Put yourself in John Carney’s shoes. He’s got to wonder if he and his clients have some special thundercloud or mark following them around.
Two years ago the mayor of Dallas named and listed several of Carney’s clients as “high impact landlords” whom the mayor was targeting in a special get-tough enforcement policy. In case anybody wondered what “high impact” meant, Channel 8 WFAA, in reporting on the mayor’s initiative, called them “junk landlords.”
The get-tough policy, the mayor said, was based on a recent get-tough law passed by the Dallas City Council, called “Chapter 27.” Basically it was a zero-tolerance policy for properties with building code violations and high crime rates.
In announcing it, the mayor was especially tough on two Carney clients, Topletz Investments and HMK Ltd. A public statement from the mayor said the City Attorney’s Office, eager to back up the mayor’s initiative, had already filed suit against Topletz:
“Allegations in the lawsuit are so serious,” the statement said, “that the city will be asking the court to appoint a receiver to manage all their properties until the condition of the properties and Topletz’s management practices are fully in compliance with the law.”
Not to rehash the last two years of public battle over the mayor’s anti-landlord initiative, but the fact is that most of the city’s legal actions against Carney’s clients either have already died in court or are in some stage of slowly melting away. The city never took over any properties.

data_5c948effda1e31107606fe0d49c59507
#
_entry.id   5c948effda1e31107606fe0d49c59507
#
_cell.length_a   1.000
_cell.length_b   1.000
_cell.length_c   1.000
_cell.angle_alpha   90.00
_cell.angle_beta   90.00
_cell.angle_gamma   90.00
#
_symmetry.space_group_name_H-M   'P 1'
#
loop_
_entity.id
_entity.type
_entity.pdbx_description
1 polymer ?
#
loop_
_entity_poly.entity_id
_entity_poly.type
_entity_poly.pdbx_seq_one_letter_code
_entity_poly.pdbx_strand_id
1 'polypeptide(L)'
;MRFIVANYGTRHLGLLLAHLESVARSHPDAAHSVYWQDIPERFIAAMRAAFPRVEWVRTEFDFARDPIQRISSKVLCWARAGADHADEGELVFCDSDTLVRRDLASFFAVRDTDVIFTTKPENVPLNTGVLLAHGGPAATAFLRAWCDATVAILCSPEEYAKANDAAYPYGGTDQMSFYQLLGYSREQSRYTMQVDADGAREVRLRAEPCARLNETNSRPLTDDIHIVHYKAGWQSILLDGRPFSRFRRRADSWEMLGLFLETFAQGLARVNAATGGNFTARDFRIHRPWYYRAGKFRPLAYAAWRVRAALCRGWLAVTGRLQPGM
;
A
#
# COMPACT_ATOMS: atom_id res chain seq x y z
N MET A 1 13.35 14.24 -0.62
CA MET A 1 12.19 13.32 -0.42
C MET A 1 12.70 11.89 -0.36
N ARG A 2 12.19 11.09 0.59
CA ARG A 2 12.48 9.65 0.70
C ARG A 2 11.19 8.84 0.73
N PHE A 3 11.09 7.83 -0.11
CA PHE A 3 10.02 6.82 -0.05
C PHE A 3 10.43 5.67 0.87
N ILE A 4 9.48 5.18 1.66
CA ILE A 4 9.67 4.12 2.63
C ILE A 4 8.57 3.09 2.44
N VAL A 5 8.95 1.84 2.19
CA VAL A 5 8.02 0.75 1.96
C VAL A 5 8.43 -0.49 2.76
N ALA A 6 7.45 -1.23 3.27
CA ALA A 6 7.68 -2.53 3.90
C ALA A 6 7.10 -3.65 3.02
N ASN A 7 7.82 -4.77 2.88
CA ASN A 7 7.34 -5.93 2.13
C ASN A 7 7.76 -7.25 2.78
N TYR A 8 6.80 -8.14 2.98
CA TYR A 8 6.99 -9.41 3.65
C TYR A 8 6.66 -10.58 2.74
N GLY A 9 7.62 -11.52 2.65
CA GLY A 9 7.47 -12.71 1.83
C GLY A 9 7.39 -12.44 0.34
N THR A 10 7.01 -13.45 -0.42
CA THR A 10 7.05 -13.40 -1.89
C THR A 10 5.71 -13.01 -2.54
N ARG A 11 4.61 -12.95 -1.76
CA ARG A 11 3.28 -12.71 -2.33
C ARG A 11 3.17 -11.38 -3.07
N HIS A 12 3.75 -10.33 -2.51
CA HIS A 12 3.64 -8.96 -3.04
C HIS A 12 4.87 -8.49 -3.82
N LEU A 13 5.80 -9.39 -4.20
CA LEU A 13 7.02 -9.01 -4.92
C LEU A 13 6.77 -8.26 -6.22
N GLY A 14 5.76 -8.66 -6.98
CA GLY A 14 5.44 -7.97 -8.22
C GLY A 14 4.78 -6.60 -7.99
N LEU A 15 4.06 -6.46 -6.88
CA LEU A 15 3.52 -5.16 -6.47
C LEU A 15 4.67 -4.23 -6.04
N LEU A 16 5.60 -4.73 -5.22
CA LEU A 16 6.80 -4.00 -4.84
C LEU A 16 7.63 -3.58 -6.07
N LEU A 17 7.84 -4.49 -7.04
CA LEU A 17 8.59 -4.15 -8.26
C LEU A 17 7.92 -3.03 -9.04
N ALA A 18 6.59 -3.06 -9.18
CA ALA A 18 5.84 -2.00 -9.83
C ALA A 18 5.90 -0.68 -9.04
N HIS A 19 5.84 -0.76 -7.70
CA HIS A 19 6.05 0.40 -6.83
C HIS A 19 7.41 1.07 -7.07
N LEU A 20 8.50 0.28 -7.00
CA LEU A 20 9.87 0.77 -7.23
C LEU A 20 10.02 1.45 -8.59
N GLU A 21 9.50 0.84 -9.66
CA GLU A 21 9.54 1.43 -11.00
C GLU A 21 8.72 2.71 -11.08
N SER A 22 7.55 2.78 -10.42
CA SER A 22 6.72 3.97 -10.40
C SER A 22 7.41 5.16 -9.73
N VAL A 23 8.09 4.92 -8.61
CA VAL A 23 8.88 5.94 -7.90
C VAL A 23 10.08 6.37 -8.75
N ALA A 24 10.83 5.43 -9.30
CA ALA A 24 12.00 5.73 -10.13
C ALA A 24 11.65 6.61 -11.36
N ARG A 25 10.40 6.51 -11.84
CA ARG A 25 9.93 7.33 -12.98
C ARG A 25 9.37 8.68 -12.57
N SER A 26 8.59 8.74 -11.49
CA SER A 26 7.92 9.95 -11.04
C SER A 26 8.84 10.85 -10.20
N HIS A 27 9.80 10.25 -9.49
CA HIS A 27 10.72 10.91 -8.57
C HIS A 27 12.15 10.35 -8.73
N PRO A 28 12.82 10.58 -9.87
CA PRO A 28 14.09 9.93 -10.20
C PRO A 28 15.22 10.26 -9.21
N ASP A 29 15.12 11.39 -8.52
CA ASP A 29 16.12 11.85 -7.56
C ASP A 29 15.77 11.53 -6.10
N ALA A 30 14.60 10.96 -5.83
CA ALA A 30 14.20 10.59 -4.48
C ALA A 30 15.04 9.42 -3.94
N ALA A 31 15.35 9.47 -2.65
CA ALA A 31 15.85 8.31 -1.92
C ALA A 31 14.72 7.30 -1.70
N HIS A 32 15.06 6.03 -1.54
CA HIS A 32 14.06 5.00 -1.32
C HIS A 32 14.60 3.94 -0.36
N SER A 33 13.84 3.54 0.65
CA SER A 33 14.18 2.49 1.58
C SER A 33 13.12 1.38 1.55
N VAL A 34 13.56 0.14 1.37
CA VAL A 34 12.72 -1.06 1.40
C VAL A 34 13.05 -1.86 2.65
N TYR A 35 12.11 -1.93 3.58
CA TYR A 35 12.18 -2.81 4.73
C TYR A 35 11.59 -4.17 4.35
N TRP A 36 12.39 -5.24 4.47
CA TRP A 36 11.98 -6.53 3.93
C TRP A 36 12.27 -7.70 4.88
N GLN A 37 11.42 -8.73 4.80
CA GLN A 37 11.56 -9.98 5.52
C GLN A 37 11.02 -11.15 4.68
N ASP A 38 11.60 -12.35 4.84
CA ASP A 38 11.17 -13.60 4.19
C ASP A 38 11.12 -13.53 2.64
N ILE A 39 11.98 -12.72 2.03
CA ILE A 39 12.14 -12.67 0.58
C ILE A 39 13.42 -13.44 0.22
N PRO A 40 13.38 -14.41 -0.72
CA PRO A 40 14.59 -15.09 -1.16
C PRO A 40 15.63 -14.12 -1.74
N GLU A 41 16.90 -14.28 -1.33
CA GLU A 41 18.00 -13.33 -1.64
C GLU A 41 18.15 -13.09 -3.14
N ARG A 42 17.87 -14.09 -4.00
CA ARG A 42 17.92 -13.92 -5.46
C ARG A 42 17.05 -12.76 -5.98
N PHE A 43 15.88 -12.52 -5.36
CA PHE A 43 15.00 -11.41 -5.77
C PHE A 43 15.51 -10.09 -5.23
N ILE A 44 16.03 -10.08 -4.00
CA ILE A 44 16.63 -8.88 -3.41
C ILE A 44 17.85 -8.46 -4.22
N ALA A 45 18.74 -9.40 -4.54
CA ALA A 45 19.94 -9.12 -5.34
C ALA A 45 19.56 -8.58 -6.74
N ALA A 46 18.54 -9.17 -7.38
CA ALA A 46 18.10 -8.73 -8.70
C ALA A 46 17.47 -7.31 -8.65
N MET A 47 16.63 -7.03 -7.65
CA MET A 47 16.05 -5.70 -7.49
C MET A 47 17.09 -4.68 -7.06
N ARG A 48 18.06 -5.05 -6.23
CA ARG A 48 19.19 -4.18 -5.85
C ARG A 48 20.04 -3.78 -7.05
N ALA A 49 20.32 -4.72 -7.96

A blizzard of code citations accompanying the city’s lawsuits all were tossed out by judges as phony. Meanwhile two of his clients emerged as public heroes for agreeing to sell many of their properties to longtime tenants.
That doesn’t mean the hatchet was ever buried. Private litigation by two legal aid groups still hangs over HMK, owned by Khraish Khraish. The city has never signaled an end to its courthouse crackdown efforts against Topletz. Supposedly still driving the crackdown policy at City Hall is that 2016 Chapter 27 zero-tolerance policy.
Imagine Carney’s surprise last week, then, when he learned that Dallas City Manager T.C. Broadnax has been negotiating a relaxed cooperative approach to both building code enforcement and even law enforcement with one of the city’s largest low-rent landlords, the Dallas Housing Authority. Under the proposed plan, which sounds nothing like Chapter 27, code inspectors and even cops would stand off, deferring to some degree to private security and other “third-party” building inspectors.
DHA is a stand-alone agency funded with federal money. The mayor of Dallas appoints DHA’s five-member board of commissioners, but the agency is not a department of city government.
Carney’s main argument against the city for two years, in and out of court, has been that the mayor’s so-called high impact landlord list was a case of illegal selective enforcement. “The hardest thing to prove in selective enforcement is intent,” he told me the other day.
“How do you show they’re targeting you on purpose? But here we have the mayor naming us in the media as his targets.”